|At the Nebraska-Kansas border. Webster County, NE|
During the two years that I lived in Lincoln I took a weekly, day-long road trip. If I couldn't swing a whole day, I'd at least go for a few hours to blow the cobwebs of a week's worth of academic work from my brain-housing-group. I'd head out--usually west or north--and drive until it felt like it was time to turn around and head home. No maps. No time table. No list of things to see. I'd just drive down roads, turning here and there as the mood struck me and stop at interesting places along the way. I never tired of the landscape and took pleasure in watching the changes from season to season.
Most people consider Nebraska as nothing more than fly-over country or they complain that driving through it is the pain you experience before getting to the pleasure of the Rockies, but I absolutely love the Nebraska landscape. I always tell friends to get off of the interstate, drive a country road, and really see the landscape. But although they look, most people can't "see" the landscape in an appreciative light. Scholars and writers have explained how early explorers and more recent visitors to the plains and prairies can't really see the landscape because they compare it to their own more familiar landscape and judge the new landscape as lacking those things that they appreciate about their own, preferred landscape.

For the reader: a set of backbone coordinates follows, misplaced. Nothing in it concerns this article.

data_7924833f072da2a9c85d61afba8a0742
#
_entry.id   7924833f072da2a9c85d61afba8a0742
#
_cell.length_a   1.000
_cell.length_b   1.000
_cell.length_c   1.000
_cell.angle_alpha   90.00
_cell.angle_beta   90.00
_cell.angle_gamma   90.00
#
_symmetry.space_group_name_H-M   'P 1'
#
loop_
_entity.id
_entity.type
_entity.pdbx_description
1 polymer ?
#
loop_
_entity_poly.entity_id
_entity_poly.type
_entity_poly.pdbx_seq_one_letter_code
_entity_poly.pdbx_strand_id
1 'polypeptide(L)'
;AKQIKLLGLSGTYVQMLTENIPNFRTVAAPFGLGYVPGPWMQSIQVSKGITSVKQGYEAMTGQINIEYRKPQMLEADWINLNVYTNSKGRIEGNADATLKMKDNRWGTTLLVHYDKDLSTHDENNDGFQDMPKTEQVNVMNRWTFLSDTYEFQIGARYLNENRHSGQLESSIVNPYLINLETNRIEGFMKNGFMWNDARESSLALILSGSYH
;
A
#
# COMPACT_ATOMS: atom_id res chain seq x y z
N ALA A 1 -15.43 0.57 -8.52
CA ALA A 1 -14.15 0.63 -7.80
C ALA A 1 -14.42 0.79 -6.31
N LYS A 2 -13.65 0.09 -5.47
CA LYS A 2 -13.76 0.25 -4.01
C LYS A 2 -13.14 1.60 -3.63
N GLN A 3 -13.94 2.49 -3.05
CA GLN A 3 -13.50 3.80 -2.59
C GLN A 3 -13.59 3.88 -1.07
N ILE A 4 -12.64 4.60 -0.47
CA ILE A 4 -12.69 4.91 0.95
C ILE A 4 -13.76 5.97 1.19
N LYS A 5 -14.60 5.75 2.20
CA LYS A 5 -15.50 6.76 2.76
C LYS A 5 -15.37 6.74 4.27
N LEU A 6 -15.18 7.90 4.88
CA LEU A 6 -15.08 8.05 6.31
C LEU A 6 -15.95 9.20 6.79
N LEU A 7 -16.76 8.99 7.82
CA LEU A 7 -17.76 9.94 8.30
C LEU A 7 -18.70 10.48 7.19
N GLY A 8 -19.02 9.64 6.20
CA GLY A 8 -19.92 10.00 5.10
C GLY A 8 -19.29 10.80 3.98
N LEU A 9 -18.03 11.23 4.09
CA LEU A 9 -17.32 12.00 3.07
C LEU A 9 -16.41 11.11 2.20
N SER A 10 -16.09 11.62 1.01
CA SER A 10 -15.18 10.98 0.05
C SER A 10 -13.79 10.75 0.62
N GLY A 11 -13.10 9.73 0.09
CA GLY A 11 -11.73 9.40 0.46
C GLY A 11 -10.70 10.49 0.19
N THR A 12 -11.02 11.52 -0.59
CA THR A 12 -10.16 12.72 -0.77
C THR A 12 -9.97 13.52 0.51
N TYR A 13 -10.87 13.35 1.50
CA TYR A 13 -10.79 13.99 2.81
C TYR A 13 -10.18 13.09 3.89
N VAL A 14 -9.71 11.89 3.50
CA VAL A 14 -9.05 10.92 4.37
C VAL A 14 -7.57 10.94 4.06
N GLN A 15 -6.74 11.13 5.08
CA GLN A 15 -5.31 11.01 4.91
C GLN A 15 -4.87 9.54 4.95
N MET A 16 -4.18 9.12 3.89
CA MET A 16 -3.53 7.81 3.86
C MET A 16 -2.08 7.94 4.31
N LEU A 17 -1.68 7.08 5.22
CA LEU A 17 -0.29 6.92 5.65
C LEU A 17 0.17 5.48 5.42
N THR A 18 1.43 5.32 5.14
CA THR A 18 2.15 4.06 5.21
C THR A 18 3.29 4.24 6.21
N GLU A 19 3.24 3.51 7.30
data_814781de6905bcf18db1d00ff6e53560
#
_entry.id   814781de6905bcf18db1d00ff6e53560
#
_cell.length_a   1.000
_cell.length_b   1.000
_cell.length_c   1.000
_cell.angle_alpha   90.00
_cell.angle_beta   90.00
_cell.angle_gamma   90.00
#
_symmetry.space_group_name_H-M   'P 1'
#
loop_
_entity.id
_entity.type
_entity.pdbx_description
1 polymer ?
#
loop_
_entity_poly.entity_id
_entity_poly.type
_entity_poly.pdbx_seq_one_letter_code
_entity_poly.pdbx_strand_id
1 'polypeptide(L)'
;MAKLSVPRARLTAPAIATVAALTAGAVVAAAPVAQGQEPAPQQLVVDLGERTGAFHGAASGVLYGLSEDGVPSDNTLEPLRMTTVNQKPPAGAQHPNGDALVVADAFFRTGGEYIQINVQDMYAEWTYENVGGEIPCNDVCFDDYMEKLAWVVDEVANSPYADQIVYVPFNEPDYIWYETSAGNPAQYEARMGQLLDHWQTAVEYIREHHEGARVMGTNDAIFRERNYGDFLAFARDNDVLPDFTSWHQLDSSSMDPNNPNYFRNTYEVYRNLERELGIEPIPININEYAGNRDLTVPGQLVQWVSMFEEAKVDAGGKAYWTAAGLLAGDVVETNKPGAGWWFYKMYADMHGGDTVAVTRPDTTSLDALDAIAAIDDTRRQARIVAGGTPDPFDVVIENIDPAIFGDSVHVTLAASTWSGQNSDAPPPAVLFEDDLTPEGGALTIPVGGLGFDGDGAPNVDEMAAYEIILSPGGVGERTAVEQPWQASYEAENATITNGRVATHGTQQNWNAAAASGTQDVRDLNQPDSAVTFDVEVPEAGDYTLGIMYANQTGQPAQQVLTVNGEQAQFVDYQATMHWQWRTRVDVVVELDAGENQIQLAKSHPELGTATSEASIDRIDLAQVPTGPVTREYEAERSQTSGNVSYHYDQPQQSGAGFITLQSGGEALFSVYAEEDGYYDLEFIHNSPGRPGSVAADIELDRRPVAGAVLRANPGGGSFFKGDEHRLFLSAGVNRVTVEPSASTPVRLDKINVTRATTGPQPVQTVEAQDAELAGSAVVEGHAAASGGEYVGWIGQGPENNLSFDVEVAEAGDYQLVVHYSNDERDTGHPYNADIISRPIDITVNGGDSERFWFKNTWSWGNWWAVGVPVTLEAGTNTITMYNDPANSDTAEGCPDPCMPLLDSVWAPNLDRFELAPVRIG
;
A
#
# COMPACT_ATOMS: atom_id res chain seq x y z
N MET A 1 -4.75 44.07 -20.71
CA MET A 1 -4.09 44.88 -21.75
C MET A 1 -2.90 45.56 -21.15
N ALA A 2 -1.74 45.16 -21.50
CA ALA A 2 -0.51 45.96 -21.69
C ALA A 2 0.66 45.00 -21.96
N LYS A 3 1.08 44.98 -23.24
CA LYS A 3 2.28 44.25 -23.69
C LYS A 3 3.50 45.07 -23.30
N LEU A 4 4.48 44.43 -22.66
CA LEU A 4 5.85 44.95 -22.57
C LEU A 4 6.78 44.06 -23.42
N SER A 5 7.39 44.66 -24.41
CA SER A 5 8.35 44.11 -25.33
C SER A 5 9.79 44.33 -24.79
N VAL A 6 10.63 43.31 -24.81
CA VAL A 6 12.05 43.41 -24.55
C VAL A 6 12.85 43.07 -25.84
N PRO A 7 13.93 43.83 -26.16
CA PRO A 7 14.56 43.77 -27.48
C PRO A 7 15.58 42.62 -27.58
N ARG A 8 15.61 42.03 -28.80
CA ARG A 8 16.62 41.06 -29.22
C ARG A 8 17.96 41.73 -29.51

|Reno, on the eastern edge of the Sierra Nevada Range.|
Do you have a preferred landscape? Is there a landscape that you find psychologically unsettling?
I needed a Nebraska landscape-fix and so last week I took four days off and headed west. I had a few places that I wanted to see again such as Red Cloud, Willa Cather's childhood hometown, and a couple new places like Bess Streeter Aldrich's home in Elmwood. They'd just opened Aldrich's home to tours before I moved from Lincoln to Reno, and I'd never made it there when the house was open. It was nice to finally go inside and do more than peek in the windows.
For the rest of the month of March I'll post the book-related highlights from my trip. In addition to Cather's and Aldrich's hometowns, I visited libraries in Beatrice, Hastings, Plattsmouth, and Red Cloud and one of my old favorite bookstores, Bluestem Books in Lincoln, and (thanks to the recommendation of my friend Missy) a new favorite bookstore, The Haunted Bookshop in Iowa City, IA.